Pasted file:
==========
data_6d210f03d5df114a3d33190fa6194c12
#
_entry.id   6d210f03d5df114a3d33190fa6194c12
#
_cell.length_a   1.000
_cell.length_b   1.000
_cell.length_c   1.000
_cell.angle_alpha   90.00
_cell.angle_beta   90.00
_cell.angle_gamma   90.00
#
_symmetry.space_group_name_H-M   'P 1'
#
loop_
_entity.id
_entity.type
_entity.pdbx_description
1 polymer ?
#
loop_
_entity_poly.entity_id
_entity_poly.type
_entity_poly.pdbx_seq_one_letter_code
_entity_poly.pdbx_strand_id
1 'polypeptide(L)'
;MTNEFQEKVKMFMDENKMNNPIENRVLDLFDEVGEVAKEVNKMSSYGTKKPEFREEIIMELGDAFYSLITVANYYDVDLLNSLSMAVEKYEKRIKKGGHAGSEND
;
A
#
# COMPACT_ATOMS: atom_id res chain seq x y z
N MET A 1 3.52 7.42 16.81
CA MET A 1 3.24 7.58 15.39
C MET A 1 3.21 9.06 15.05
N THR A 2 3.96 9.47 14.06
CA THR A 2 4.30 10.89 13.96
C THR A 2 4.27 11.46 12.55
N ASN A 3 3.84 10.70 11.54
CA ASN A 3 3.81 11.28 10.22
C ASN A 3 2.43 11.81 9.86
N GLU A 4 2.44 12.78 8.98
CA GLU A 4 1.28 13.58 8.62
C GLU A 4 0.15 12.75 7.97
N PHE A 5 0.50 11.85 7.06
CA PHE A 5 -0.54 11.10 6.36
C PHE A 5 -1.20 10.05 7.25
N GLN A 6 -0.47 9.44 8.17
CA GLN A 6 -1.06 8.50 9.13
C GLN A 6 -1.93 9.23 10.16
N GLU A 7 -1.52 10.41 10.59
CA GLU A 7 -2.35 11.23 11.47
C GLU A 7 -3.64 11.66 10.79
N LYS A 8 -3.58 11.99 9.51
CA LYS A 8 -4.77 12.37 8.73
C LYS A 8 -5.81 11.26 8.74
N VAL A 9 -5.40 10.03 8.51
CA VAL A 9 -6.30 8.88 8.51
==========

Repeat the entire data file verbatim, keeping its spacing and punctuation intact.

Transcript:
data_6d210f03d5df114a3d33190fa6194c12
#
_entry.id   6d210f03d5df114a3d33190fa6194c12
#
_cell.length_a   1.000
_cell.length_b   1.000
_cell.length_c   1.000
_cell.angle_alpha   90.00
_cell.angle_beta   90.00
_cell.angle_gamma   90.00
#
_symmetry.space_group_name_H-M   'P 1'
#
loop_
_entity.id
_entity.type
_entity.pdbx_description
1 polymer ?
#
loop_
_entity_poly.entity_id
_entity_poly.type
_entity_poly.pdbx_seq_one_letter_code
_entity_poly.pdbx_strand_id
1 'polypeptide(L)'
;MTNEFQEKVKMFMDENKMNNPIENRVLDLFDEVGEVAKEVNKMSSYGTKKPEFREEIIMELGDAFYSLITVANYYDVDLLNSLSMAVEKYEKRIKKGGHAGSEND
;
A
#
# COMPACT_ATOMS: atom_id res chain seq x y z
N MET A 1 3.52 7.42 16.81
CA MET A 1 3.24 7.58 15.39
C MET A 1 3.21 9.06 15.05
N THR A 2 3.96 9.47 14.06
CA THR A 2 4.30 10.89 13.96
C THR A 2 4.27 11.46 12.55
N ASN A 3 3.84 10.70 11.54
CA ASN A 3 3.81 11.28 10.22
C ASN A 3 2.43 11.81 9.86
N GLU A 4 2.44 12.78 8.98
CA GLU A 4 1.28 13.58 8.62
C GLU A 4 0.15 12.75 7.97
N PHE A 5 0.50 11.85 7.06
CA PHE A 5 -0.54 11.10 6.36
C PHE A 5 -1.20 10.05 7.25
N GLN A 6 -0.47 9.44 8.17
CA GLN A 6 -1.06 8.50 9.13
C GLN A 6 -1.93 9.23 10.16
N GLU A 7 -1.52 10.41 10.59
CA GLU A 7 -2.35 11.23 11.47
C GLU A 7 -3.64 11.66 10.79
N LYS A 8 -3.58 11.99 9.51
CA LYS A 8 -4.77 12.37 8.73
C LYS A 8 -5.81 11.26 8.74
N VAL A 9 -5.40 10.03 8.51
CA VAL A 9 -6.30 8.88 8.51